These externalities happen to include the local degradation of the environment; and so the raging weather becomes yet another articulation of the raging capital.

The right to keep living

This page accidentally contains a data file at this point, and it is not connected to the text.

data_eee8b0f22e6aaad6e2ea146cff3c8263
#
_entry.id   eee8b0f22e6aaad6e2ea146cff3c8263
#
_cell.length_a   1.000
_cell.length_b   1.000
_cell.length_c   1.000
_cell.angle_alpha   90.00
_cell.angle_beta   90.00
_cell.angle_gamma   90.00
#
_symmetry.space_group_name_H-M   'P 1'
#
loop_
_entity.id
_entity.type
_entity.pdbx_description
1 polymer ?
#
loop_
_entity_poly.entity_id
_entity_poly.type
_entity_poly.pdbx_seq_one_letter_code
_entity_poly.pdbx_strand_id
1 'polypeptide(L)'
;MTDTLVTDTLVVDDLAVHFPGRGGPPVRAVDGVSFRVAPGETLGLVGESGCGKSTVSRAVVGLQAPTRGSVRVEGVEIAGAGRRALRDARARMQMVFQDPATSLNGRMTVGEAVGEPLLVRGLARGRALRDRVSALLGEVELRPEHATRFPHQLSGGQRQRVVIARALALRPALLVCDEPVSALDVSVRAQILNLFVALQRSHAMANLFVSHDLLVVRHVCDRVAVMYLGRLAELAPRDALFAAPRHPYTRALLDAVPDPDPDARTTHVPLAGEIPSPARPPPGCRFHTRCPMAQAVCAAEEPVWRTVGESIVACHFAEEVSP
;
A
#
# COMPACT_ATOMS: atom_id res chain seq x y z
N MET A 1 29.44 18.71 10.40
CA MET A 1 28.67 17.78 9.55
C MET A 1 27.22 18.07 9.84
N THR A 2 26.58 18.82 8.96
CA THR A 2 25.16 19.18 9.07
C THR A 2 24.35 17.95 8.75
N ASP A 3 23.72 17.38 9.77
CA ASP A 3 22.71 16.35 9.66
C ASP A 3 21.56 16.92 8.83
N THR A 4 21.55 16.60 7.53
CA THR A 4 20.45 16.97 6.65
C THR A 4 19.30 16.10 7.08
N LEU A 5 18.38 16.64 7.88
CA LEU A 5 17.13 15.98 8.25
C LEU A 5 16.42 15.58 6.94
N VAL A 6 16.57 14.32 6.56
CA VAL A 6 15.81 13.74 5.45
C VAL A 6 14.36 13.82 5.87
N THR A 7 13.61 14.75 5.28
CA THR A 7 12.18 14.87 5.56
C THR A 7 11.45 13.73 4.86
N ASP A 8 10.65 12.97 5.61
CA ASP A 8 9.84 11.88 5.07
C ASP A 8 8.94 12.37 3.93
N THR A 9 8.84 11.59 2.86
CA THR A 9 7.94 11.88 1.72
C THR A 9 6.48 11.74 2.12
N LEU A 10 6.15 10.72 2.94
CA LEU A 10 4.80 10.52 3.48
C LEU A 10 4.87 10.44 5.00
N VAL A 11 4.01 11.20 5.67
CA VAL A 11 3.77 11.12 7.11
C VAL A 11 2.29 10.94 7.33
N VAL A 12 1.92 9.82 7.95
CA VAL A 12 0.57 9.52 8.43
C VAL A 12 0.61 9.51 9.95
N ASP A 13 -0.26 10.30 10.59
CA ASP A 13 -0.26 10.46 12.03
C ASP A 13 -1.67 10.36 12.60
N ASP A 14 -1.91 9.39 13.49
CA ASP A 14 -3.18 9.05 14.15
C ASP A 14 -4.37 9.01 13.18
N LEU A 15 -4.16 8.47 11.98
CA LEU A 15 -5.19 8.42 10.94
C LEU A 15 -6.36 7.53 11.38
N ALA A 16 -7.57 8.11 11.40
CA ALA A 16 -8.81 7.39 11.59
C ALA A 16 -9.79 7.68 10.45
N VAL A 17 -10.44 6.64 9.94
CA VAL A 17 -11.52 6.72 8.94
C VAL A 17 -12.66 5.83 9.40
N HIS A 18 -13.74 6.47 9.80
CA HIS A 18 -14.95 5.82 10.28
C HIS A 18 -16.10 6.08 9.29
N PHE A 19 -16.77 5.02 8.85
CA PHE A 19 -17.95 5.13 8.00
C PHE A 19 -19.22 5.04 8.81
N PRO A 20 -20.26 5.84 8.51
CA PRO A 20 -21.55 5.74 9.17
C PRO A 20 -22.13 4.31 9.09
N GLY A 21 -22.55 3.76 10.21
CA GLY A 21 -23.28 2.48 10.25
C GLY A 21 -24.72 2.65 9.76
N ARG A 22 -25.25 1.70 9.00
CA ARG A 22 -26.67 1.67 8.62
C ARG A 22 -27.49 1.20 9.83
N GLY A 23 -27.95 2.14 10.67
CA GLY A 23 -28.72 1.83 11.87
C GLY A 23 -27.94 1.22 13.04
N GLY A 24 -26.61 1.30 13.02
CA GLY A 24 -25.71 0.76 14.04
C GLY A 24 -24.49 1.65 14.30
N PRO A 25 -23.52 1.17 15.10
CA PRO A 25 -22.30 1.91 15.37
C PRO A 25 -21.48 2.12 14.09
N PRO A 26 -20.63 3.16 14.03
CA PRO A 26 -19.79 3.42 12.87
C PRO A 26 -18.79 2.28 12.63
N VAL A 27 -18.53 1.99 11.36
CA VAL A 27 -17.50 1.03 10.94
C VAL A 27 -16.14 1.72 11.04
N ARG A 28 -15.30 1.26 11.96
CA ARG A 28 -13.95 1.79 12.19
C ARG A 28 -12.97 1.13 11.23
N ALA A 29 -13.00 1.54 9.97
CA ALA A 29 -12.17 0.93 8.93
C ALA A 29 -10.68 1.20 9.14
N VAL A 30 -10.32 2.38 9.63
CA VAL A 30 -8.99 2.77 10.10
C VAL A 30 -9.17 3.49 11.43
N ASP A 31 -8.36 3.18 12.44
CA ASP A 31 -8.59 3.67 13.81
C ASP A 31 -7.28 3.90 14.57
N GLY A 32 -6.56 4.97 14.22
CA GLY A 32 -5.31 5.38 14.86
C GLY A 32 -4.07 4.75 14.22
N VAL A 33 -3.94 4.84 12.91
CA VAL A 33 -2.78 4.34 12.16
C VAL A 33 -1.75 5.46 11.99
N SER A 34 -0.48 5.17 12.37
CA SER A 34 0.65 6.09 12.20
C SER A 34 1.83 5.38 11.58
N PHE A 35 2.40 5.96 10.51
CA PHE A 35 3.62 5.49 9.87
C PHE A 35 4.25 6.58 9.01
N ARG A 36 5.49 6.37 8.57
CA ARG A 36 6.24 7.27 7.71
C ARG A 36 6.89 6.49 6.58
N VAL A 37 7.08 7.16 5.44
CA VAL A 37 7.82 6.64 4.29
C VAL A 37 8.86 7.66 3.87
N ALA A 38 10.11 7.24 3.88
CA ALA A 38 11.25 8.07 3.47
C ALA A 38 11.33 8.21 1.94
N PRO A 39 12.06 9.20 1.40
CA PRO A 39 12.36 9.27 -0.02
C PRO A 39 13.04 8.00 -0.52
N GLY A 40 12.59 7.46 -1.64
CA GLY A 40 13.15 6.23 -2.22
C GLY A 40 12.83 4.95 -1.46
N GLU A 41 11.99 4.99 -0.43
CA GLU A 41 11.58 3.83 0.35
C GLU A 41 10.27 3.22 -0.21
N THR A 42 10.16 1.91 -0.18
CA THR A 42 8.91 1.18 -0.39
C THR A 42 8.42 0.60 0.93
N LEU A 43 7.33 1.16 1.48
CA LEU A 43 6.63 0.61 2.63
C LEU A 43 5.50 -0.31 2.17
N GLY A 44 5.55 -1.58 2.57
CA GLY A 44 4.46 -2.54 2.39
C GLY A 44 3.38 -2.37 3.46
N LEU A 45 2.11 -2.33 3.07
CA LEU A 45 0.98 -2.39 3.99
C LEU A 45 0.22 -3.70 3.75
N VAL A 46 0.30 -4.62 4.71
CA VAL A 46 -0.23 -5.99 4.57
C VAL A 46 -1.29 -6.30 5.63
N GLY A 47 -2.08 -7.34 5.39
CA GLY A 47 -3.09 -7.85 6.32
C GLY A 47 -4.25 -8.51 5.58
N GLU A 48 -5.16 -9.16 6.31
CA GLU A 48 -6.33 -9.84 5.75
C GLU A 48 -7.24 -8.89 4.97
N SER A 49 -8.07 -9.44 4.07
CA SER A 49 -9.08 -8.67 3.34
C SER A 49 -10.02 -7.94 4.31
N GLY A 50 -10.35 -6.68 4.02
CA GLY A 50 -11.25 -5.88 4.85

The question that immediately comes to mind is obvious: what does that have to do with the homeless? Winter is natural, freeze is natural, you cannot blame capitalism for the fact it rains or snows or shines somewhere in Brno. While this is certainly true, consider the following example: in the summer of 2003, France was hit by a heatwave of exceptional proportions. The extreme heat took more than fifteen thousand lives – and most of those casualties were among the elderly. Why? They are less mobile, they suffer from frail health and they have to depend on other people for help. In other words, protecting them from the heat requires the society to mobilize considerably more resources than taking care of the young and healthy. However, the really interesting data – as the sociologist Razmig Keucheyan points out – is revealed when we combine the age with the class and social standing of the individual; according to the French State Health Institute (INVS) laborers are more vulnerable to fluctuating weather simply due to their profession, which often involves prolonged exposure to stressful situations and a health-damaging environment.